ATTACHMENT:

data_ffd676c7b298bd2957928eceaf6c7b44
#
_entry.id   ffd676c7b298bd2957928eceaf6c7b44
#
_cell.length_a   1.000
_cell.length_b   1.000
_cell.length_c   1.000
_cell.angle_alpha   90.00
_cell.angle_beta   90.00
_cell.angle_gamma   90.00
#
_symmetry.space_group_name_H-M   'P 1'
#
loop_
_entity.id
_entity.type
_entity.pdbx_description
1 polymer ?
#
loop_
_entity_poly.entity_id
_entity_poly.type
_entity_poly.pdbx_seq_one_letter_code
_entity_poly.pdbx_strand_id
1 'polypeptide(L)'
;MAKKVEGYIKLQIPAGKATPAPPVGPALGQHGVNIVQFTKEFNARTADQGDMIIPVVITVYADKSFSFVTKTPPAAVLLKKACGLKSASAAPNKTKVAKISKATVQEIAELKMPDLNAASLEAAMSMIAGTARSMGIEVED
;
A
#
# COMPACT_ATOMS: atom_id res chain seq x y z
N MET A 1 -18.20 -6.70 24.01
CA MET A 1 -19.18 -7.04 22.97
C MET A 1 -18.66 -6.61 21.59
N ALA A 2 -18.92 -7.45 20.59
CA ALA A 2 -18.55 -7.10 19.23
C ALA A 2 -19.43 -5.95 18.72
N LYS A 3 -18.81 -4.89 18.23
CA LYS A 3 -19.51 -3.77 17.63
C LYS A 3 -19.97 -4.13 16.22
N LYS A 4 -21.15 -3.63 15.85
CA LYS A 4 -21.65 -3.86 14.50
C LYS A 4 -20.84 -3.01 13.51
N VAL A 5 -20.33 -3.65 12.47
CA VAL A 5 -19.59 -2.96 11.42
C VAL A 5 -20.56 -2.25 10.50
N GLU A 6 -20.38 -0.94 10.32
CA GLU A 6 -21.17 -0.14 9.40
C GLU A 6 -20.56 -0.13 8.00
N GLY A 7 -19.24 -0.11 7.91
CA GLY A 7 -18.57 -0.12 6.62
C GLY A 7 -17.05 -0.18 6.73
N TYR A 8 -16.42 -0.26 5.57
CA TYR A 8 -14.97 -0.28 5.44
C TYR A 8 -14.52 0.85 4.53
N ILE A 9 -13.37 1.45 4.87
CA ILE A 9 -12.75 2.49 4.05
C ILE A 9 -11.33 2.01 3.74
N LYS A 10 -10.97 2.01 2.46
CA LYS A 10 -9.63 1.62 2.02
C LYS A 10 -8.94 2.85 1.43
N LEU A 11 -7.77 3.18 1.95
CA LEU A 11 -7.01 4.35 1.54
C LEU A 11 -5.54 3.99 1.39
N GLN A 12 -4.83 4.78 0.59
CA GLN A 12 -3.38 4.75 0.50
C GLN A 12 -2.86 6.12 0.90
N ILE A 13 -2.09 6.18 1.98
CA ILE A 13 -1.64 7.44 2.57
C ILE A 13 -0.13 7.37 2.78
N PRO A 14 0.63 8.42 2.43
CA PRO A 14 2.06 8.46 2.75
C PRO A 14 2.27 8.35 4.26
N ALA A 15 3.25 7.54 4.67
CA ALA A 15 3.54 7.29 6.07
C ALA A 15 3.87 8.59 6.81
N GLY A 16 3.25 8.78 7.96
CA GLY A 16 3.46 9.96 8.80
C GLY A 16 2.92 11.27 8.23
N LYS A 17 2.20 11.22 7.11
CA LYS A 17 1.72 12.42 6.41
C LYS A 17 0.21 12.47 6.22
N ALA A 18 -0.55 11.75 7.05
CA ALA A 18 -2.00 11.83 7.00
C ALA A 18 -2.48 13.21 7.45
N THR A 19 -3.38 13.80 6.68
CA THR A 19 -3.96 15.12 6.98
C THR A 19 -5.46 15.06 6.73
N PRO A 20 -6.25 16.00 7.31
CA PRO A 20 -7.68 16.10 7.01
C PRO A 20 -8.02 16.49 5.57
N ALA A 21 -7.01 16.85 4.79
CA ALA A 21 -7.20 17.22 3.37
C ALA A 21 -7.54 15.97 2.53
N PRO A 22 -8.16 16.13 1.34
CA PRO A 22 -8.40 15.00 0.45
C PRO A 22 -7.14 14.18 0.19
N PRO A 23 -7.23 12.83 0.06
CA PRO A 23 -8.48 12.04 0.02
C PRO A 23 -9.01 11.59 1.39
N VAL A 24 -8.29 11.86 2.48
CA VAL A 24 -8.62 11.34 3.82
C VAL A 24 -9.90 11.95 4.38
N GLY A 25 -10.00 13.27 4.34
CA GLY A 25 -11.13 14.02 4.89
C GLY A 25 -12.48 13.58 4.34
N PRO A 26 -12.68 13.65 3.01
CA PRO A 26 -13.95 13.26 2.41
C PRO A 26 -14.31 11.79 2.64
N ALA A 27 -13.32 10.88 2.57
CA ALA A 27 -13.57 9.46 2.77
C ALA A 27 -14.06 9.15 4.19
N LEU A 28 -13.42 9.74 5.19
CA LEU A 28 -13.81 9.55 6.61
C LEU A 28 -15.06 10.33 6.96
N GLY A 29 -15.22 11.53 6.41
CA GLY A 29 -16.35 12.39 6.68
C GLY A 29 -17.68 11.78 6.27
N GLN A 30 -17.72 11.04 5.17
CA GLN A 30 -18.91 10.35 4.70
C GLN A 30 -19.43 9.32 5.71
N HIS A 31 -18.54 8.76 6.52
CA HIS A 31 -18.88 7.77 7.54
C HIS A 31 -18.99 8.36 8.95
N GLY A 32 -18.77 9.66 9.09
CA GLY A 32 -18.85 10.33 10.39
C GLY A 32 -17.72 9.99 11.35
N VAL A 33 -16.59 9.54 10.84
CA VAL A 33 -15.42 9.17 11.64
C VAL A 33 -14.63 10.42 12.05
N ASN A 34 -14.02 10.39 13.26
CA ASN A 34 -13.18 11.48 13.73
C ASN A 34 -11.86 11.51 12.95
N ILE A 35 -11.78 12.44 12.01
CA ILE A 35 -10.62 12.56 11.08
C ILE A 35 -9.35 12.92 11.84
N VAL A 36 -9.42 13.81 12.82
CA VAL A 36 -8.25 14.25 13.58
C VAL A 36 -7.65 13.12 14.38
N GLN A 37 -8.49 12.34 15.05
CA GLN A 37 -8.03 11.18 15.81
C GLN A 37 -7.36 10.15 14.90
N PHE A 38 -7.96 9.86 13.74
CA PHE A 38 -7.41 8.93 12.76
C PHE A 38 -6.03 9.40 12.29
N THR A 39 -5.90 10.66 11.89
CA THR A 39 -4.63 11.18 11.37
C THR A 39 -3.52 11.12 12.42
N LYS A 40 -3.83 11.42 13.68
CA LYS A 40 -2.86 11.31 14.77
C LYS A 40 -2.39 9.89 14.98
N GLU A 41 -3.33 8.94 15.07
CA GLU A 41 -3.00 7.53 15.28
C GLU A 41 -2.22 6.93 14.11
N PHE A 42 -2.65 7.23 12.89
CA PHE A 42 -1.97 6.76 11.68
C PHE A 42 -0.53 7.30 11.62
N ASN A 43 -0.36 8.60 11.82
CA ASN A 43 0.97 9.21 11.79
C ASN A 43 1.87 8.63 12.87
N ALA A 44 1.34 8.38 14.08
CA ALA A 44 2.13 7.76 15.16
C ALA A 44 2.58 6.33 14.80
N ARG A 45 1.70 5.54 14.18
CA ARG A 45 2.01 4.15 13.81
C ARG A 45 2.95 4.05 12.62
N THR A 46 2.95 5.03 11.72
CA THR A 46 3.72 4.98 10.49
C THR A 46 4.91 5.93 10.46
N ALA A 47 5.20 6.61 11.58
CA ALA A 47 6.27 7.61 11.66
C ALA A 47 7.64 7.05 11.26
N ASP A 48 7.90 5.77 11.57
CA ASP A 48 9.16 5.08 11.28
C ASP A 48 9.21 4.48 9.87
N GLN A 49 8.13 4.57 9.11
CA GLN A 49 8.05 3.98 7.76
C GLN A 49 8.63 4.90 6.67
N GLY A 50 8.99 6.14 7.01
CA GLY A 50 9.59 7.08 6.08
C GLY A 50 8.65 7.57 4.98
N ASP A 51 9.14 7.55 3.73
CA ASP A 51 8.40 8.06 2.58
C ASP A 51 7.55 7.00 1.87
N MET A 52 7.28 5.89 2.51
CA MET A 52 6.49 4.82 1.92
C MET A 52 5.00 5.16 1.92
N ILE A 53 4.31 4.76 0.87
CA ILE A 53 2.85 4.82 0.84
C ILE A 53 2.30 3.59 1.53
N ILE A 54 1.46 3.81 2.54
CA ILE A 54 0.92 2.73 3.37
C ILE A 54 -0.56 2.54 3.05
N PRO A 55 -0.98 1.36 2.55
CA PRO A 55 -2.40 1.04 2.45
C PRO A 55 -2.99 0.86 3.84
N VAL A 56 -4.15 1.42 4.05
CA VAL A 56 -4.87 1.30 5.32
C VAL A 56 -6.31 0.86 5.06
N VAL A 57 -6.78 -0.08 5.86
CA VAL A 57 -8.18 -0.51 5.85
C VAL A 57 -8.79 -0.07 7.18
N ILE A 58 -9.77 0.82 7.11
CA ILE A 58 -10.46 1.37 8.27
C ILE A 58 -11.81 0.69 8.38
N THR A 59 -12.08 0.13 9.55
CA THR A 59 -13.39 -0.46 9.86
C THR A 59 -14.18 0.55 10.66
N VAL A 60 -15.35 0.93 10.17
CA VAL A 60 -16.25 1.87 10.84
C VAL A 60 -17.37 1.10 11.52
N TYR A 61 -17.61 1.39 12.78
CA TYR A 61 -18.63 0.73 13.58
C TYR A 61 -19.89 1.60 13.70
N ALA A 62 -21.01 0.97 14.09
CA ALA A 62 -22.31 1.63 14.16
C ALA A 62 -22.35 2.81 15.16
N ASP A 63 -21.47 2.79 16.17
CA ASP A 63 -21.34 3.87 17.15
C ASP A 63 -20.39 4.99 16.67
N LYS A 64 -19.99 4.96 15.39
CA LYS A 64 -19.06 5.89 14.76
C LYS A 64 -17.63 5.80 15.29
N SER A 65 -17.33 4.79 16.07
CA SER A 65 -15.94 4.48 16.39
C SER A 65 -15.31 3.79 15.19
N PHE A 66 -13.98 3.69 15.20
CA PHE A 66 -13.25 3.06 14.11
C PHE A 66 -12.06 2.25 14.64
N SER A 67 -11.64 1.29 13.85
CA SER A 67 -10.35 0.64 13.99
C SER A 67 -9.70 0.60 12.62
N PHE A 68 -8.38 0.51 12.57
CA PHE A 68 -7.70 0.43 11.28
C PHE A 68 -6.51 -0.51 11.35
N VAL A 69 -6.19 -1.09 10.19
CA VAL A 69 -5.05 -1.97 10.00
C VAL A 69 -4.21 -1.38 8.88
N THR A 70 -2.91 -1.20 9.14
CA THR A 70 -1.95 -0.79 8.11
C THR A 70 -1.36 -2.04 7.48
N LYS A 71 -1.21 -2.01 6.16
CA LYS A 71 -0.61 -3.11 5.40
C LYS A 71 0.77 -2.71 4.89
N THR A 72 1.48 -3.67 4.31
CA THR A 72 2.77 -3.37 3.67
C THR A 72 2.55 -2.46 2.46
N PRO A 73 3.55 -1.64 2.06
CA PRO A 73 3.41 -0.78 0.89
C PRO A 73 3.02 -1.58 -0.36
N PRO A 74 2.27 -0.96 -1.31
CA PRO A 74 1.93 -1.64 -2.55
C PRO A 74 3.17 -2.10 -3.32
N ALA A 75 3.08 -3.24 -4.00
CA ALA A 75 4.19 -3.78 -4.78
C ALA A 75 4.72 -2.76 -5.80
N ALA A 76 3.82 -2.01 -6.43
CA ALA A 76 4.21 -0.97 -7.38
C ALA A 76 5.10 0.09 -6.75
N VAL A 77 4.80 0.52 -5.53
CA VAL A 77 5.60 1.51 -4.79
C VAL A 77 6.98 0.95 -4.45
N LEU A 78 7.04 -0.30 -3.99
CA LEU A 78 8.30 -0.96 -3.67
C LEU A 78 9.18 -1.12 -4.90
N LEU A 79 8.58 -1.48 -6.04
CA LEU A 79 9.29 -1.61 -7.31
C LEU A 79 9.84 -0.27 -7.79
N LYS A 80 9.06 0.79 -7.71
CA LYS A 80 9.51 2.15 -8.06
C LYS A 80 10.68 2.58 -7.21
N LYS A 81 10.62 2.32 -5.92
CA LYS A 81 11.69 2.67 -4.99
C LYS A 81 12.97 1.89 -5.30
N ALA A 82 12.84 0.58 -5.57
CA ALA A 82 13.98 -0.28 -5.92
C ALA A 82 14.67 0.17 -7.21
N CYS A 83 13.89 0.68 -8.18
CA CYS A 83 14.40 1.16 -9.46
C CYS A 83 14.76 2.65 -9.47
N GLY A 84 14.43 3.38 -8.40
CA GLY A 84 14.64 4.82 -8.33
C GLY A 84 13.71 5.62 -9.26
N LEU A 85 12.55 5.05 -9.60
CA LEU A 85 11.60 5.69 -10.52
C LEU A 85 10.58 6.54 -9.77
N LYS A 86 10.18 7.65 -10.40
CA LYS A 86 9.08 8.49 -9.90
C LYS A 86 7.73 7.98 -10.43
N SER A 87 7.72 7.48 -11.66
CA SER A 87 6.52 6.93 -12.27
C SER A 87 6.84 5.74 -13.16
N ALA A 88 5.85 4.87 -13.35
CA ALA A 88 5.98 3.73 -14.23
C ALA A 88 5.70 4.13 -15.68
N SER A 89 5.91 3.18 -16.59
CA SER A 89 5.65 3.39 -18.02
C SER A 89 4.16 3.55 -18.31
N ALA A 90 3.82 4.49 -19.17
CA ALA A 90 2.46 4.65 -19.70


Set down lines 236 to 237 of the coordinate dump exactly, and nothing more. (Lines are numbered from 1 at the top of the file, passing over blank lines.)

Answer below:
CA VAL A 69 -5.05 -1.97 10.00
C VAL A 69 -4.21 -1.38 8.88